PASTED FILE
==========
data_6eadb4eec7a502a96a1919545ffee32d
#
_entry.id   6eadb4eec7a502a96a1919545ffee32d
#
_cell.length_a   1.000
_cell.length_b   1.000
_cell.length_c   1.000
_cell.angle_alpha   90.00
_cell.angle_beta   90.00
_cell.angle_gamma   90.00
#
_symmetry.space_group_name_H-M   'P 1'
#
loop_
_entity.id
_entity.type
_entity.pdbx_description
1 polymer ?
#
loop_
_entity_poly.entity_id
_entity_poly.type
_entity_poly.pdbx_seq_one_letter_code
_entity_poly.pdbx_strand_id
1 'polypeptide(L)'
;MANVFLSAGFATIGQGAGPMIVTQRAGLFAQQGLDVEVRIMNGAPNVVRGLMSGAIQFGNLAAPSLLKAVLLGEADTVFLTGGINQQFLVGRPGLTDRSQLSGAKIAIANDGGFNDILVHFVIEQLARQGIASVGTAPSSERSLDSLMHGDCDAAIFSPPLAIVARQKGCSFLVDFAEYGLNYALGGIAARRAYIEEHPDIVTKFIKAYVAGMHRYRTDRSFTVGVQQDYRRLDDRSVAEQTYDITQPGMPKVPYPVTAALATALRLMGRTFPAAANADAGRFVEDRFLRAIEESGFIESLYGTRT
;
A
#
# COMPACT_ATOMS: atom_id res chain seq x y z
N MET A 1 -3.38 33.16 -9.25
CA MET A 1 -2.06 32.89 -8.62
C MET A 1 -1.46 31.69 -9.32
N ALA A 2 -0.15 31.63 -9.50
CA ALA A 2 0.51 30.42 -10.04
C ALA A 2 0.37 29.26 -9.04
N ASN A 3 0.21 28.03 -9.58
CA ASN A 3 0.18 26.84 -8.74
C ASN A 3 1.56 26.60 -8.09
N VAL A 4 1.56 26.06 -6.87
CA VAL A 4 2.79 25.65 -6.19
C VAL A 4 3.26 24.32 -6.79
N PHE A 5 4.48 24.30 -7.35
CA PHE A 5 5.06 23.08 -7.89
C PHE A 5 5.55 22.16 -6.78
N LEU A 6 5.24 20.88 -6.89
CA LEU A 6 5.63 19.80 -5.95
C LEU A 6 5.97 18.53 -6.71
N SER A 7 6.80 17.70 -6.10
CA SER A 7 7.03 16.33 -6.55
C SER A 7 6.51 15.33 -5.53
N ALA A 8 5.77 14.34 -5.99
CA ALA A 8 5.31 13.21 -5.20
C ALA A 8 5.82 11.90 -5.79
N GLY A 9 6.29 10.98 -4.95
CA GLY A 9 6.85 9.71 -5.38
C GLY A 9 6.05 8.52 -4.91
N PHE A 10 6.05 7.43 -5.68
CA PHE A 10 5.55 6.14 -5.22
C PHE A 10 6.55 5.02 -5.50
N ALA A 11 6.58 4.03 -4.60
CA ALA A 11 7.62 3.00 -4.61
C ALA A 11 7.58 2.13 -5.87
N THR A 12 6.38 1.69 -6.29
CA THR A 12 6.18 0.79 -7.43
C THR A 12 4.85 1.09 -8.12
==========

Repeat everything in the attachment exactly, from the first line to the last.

data_6eadb4eec7a502a96a1919545ffee32d
#
_entry.id   6eadb4eec7a502a96a1919545ffee32d
#
_cell.length_a   1.000
_cell.length_b   1.000
_cell.length_c   1.000
_cell.angle_alpha   90.00
_cell.angle_beta   90.00
_cell.angle_gamma   90.00
#
_symmetry.space_group_name_H-M   'P 1'
#
loop_
_entity.id
_entity.type
_entity.pdbx_description
1 polymer ?
#
loop_
_entity_poly.entity_id
_entity_poly.type
_entity_poly.pdbx_seq_one_letter_code
_entity_poly.pdbx_strand_id
1 'polypeptide(L)'
;MANVFLSAGFATIGQGAGPMIVTQRAGLFAQQGLDVEVRIMNGAPNVVRGLMSGAIQFGNLAAPSLLKAVLLGEADTVFLTGGINQQFLVGRPGLTDRSQLSGAKIAIANDGGFNDILVHFVIEQLARQGIASVGTAPSSERSLDSLMHGDCDAAIFSPPLAIVARQKGCSFLVDFAEYGLNYALGGIAARRAYIEEHPDIVTKFIKAYVAGMHRYRTDRSFTVGVQQDYRRLDDRSVAEQTYDITQPGMPKVPYPVTAALATALRLMGRTFPAAANADAGRFVEDRFLRAIEESGFIESLYGTRT
;
A
#
# COMPACT_ATOMS: atom_id res chain seq x y z
N MET A 1 -3.38 33.16 -9.25
CA MET A 1 -2.06 32.89 -8.62
C MET A 1 -1.46 31.69 -9.32
N ALA A 2 -0.15 31.63 -9.50
CA ALA A 2 0.51 30.42 -10.04
C ALA A 2 0.37 29.26 -9.04
N ASN A 3 0.21 28.03 -9.58
CA ASN A 3 0.18 26.84 -8.74
C ASN A 3 1.56 26.60 -8.09
N VAL A 4 1.56 26.06 -6.87
CA VAL A 4 2.79 25.65 -6.19
C VAL A 4 3.26 24.32 -6.79
N PHE A 5 4.48 24.30 -7.35
CA PHE A 5 5.06 23.08 -7.89
C PHE A 5 5.55 22.16 -6.78
N LEU A 6 5.24 20.88 -6.89
CA LEU A 6 5.63 19.80 -5.95
C LEU A 6 5.97 18.53 -6.71
N SER A 7 6.80 17.70 -6.10
CA SER A 7 7.03 16.33 -6.55
C SER A 7 6.51 15.33 -5.53
N ALA A 8 5.77 14.34 -5.99
CA ALA A 8 5.31 13.21 -5.20
C ALA A 8 5.82 11.90 -5.79
N GLY A 9 6.29 10.98 -4.95
CA GLY A 9 6.85 9.71 -5.38
C GLY A 9 6.05 8.52 -4.91
N PHE A 10 6.05 7.43 -5.68
CA PHE A 10 5.55 6.14 -5.22
C PHE A 10 6.55 5.02 -5.50
N ALA A 11 6.58 4.03 -4.60
CA ALA A 11 7.62 3.00 -4.61
C ALA A 11 7.58 2.13 -5.87
N THR A 12 6.38 1.69 -6.29
CA THR A 12 6.18 0.79 -7.43
C THR A 12 4.85 1.09 -8.12